ity, and providing health services for vulnerable populations in the most efficient, cost-effective ways.
To maximize value in the health care system, the secretary must strengthen the scientific base and capabilities of the department and ensure that agencies’ research findings are shared department-wide and that current best evidence is used for departmental decision making, including the Centers for Medicare and Medicaid Services (CMS) reimbursement policy.
Congress should allocate sufficient, predictable funding for NIH, CDC, FDA, and AHRQ in order to preserve and enhance these agencies’ scientific missions. Congress should also establish a specific budget line for AHRQ that is independent of appropriations to other HHS agencies.
To address the growing threat of food-borne illnesses, Congress should unify the USDA’s Food Safety and Inspection Service and the food safety activities of FDA within HHS and ensure provision of adequate resources for high-quality inspection, enforcement, and research.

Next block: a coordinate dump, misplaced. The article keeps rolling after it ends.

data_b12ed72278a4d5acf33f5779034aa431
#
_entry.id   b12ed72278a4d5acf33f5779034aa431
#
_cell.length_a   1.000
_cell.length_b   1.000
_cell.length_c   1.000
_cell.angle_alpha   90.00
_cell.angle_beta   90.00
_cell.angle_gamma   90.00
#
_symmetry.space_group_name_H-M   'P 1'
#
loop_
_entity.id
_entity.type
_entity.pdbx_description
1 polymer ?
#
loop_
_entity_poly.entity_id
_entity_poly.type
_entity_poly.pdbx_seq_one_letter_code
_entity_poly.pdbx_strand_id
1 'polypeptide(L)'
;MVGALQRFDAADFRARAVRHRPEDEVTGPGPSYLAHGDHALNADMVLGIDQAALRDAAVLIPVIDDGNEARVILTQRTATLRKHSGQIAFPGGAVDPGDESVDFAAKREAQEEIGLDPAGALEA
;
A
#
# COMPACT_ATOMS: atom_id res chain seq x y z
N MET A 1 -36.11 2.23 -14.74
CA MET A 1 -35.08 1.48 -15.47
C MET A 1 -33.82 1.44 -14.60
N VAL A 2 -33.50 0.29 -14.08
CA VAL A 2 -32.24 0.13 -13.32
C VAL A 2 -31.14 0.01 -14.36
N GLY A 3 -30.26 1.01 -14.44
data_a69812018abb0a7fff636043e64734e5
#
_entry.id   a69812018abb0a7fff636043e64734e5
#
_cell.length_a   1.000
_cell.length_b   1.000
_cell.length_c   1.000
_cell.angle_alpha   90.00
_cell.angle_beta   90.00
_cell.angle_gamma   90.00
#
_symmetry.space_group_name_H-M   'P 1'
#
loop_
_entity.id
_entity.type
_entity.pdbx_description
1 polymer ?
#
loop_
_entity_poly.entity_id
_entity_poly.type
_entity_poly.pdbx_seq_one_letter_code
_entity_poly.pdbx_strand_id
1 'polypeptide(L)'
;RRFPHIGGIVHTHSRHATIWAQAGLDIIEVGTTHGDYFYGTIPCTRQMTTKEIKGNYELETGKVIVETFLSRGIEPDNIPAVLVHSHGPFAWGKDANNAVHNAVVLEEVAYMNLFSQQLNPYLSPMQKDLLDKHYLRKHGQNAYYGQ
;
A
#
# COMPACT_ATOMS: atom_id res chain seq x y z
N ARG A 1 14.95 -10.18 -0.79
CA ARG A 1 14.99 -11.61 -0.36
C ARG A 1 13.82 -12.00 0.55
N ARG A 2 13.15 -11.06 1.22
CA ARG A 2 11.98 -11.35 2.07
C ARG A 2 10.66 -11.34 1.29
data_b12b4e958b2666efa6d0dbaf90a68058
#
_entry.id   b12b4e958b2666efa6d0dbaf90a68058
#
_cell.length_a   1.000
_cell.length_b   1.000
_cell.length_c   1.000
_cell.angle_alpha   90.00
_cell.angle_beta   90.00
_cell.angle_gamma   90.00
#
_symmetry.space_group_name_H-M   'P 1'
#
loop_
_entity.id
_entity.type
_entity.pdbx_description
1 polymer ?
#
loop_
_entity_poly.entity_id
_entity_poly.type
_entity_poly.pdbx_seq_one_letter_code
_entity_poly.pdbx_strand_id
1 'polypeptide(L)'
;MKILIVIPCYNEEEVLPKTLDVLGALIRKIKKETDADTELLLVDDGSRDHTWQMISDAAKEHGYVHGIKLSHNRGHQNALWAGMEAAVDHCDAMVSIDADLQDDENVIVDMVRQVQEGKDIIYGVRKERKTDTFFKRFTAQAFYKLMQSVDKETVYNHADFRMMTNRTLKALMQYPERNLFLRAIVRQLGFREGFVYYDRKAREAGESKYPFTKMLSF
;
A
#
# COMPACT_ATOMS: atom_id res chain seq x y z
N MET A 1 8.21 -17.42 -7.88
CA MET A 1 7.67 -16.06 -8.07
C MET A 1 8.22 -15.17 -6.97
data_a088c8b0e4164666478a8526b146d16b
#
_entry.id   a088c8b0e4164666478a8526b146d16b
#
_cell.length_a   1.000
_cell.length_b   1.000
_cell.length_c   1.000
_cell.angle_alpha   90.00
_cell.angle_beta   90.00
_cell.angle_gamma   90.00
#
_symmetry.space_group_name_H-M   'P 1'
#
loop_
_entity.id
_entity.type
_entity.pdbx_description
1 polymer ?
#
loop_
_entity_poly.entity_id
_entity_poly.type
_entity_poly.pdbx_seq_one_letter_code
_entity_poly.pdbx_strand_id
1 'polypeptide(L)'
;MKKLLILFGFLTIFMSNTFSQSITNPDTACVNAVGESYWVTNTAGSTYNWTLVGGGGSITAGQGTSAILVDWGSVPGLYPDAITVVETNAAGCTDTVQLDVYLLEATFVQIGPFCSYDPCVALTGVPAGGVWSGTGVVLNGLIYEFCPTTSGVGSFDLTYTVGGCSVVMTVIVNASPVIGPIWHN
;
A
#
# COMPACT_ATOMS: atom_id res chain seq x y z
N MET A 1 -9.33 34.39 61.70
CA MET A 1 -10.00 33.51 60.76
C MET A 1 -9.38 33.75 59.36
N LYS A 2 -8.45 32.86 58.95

Health care accounts for nearly one-sixth of the U.S. gross domestic product, and Medicare and Medicaid account for 85 percent of HHS expenditures. These programs significantly contribute to rising national debt, and continued escalating costs threaten their sustainability.
Worse, our high national health care expenditures have not produced commensurate gains in the health of the nation or in the quality of care Americans receive. Research comparing the marked differences in care patterns (frequency of surgery, for example) provided in different parts of the country shows that not only are some patterns much more expensive, but residents of these high-cost areas have no better—and sometimes worse—health outcomes.